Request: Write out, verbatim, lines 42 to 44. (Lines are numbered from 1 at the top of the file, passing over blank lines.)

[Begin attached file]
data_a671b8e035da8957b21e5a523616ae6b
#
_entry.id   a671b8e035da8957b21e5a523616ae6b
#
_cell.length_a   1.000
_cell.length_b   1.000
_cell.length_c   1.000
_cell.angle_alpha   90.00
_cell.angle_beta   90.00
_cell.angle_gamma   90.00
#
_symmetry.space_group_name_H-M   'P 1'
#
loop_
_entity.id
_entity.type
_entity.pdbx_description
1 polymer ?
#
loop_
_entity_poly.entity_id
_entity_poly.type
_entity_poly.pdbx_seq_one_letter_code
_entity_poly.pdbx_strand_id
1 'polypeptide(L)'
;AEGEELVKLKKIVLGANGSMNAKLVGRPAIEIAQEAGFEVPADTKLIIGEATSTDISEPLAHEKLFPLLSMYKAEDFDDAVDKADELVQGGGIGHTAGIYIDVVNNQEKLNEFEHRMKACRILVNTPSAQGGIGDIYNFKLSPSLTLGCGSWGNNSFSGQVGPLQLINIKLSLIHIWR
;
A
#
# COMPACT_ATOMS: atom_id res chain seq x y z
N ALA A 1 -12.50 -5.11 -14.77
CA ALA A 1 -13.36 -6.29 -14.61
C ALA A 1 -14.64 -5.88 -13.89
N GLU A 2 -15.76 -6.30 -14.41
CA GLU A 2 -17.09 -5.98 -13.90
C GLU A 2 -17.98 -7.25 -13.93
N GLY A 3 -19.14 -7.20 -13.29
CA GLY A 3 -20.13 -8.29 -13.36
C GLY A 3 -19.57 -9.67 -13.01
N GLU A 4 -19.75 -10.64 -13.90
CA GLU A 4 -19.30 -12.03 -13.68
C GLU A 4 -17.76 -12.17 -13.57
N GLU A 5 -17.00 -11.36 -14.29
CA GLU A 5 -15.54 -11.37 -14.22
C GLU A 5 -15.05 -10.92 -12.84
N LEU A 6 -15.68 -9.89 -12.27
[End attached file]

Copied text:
C GLU A 4 -17.76 -12.17 -13.57
N GLU A 5 -17.00 -11.36 -14.29
CA GLU A 5 -15.54 -11.37 -14.22